Jeff would argue that there was an investigation of this incident, but I wholeheartedly disagree. Jeff and c3’s President (who was out of the country when this happened) were the only two people to author an official letter detailing the incident which was then submitted to the board. Neither Rosy nor I were ever contacted for this alleged ‘investigation,’ and I was told that I should not reach out to the board regarding the incident and that if I did, I would most likely embarrass myself for doing so. Eventually, I was even told that I should no longer be in contact with Rosy.

With such a great distrust of Jeff, I began withholding artists’ contact information from him. I stopped setting up meetings for him, and I pulled the plug on an op-ed I had been negotiating. I did not want any artists I worked with to have an association with this man. I continued working on the education program I had been building in Nashville and tried to do as much as possible without Jeff Boxer’s involvement.

I went to the President of c3 a handful more times between September of 2016 and the spring of 2017 to complain about sexism. Things reached a head when I accused Jeff of sexism on a conference call in the late spring of 2017. He kept his calm and said he wanted to speak to me alone. Once everyone else was off the call, he tore into me with the vitriolic aggression of a spurned lover. I was in shock and eventually I was able to blurt out something about my claim regarding the sexism. He screamed back at me, “your feelings have no basis in fact.”

After that call I decided to contact John McCrea, c3’s vice president, despite being told on several occasions not to do so. John encouraged me to write an official letter detailing my experiences to the board. It is important for me to note that I feel that John McCrea and Thomas Manzi have handled this situation to the best of their ability. I consider them to be my allies within the organization.

Despite John and Tommy’s involvement, once I submitted my letter, c3’s President immediately forwarded the letter to Jeff. No warning, no formal procedure, nothing.

I cannot stress how dangerous this was for me. I am the sole female employee of this organization. I was afforded absolutely no protection, while Jeff was given the advantage. Jeff, with a past pattern of dangerously misogynistic behavior and with a law degree, was given the advantage to come after me, and he did.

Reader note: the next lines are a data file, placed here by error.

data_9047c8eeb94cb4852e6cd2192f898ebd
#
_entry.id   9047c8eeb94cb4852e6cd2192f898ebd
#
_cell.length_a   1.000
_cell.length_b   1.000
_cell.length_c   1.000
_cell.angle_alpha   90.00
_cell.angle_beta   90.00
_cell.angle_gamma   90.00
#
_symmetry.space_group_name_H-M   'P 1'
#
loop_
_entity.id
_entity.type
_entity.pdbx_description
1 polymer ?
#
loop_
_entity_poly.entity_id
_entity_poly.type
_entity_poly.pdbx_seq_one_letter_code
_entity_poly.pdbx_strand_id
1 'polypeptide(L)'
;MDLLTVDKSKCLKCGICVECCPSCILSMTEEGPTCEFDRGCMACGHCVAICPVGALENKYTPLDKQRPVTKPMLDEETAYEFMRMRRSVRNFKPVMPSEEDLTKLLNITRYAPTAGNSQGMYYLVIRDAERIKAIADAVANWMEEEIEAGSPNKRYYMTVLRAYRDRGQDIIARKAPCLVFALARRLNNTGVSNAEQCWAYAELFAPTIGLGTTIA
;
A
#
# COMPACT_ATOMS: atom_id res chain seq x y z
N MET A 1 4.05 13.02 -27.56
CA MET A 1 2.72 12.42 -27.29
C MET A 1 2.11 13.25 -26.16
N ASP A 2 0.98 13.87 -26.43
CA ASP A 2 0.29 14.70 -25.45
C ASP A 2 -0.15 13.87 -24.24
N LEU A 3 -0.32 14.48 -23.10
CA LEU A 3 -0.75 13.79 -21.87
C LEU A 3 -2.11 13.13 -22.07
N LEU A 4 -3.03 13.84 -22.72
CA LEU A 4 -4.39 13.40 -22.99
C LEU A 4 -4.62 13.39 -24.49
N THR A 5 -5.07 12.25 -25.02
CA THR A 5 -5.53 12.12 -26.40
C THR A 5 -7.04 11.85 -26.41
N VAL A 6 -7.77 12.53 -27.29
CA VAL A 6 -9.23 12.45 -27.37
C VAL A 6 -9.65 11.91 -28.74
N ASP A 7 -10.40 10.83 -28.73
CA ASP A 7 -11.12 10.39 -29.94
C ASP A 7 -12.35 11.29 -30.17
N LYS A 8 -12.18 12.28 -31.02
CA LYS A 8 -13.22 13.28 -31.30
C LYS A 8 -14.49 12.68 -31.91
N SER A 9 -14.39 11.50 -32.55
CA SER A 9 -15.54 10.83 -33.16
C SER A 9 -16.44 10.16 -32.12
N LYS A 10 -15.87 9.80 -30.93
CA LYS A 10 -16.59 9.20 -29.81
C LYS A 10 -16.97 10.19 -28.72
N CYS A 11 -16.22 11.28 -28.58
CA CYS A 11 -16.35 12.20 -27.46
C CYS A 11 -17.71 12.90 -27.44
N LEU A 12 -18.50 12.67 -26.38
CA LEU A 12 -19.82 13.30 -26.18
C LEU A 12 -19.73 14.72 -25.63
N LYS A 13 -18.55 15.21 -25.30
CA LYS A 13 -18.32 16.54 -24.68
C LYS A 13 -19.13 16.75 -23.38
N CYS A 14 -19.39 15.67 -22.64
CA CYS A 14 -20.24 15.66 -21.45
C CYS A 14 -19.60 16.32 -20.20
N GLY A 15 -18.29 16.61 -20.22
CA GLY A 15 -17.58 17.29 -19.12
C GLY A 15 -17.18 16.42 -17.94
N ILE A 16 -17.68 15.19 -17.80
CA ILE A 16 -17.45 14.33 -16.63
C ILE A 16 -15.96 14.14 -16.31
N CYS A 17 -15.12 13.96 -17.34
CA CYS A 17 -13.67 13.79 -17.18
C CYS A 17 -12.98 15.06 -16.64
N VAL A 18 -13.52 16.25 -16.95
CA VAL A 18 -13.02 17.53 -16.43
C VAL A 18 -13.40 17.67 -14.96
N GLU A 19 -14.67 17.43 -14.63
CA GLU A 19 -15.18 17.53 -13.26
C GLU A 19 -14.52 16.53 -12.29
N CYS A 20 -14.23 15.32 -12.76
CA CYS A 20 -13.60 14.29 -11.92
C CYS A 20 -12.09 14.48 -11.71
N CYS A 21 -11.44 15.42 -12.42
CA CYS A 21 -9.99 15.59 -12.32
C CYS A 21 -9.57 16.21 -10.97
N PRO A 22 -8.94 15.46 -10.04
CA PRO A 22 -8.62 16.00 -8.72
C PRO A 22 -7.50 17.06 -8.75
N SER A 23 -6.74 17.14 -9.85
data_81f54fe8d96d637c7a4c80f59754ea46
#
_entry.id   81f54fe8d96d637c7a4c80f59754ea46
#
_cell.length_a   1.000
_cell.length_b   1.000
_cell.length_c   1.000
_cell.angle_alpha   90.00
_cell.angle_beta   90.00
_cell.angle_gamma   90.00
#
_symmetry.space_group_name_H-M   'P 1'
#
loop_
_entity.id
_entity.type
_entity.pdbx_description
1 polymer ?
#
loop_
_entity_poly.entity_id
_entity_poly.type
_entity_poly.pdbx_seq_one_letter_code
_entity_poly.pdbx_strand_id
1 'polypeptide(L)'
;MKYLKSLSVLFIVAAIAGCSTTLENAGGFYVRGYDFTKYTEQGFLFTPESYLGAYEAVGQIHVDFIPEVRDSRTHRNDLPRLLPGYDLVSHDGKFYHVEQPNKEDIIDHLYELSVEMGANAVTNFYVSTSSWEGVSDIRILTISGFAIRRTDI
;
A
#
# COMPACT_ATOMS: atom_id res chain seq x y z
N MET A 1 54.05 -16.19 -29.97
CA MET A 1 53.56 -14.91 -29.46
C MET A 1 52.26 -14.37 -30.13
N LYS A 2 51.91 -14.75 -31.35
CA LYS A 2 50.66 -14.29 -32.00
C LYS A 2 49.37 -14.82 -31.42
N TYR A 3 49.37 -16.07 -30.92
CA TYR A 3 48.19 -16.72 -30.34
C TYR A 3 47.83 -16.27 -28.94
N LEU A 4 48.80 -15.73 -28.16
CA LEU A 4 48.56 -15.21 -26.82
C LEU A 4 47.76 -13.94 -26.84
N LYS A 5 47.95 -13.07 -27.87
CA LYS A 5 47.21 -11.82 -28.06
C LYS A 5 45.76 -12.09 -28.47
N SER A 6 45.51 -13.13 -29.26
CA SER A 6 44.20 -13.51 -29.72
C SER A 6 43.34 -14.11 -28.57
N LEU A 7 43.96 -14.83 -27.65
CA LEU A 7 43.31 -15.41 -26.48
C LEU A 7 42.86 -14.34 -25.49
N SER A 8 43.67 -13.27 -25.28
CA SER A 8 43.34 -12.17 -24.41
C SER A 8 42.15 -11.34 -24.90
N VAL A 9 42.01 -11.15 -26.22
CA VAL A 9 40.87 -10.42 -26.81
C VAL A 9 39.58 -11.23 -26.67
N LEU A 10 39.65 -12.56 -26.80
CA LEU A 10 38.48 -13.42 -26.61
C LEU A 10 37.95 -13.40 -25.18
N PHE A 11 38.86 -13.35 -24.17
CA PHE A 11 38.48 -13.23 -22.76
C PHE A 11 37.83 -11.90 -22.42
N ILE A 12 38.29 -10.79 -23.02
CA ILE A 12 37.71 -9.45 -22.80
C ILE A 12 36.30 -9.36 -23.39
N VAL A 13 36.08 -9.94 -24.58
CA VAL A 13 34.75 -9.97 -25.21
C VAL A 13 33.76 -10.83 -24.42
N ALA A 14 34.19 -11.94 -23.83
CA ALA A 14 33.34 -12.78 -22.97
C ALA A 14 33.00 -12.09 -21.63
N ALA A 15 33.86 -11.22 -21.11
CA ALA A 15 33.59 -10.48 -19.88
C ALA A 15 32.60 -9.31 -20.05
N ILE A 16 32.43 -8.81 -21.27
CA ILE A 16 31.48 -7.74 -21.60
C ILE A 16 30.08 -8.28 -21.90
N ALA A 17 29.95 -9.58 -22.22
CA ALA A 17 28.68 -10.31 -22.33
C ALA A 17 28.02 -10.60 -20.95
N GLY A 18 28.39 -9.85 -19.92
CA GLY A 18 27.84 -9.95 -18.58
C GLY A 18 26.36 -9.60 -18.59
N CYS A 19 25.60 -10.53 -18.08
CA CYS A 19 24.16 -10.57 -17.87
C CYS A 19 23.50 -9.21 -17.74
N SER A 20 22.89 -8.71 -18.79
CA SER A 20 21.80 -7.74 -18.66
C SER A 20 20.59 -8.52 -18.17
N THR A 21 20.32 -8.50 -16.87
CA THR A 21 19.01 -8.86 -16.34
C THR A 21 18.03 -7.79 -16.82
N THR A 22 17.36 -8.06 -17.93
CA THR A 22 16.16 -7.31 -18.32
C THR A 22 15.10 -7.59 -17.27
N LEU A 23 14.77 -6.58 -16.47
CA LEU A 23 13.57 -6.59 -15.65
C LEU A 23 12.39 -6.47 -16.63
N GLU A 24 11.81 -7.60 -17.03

I immediately started hearing about Jeff’s campaign to discredit me, my work, and my claims against him. My performance reviews had been good before I wrote the letter, but after the letter Jeff was telling various board members that I was a “spoiled kid of country music royalty and that I was just interested in doing work that was fun for me.”

Over the last 15 months I have demanded that proper bylaws on sexual predation and sexist workplace behavior be written for our organization. No such bylaws have been written. In fact, Jeff told me to write them myself when I first complained about sexism.

Working for Jeff Boxer has been a slow burn of sexism and power games. His particular brand of misogyny is equal only to his lack of transparency. Absolutely none of my concerns or complaints have been handled in a way that feels comfortable to me.

I have listened to Jeff speak about women and artists he claimed to represent as if they were nothing more than objects. I watched him discredit two women’s claims, and in the end, I was no different. I am in a position of privilege and I have a safety net which affords me to speak out against my sexist boss. I shudder to think of how many women have stories like mine who could not take the chance of publicly speaking out.

To me, the worst part of my experience working for Jeff Boxer is the devastating loss of talent, time, and productivity. It is almost too painful to think of what we women could accomplish if we were not squandering our energy and resources fighting sexism, harassment, and assault.

I demand better. I demand better for Tessa and Rosy and any other woman who had been made to feel belittled, less than, and preyed upon. I demand better from the people that give these type of men their authority and power. I demand better from the organization I have worked so hard for.

Chelsea Crowell

November, 2017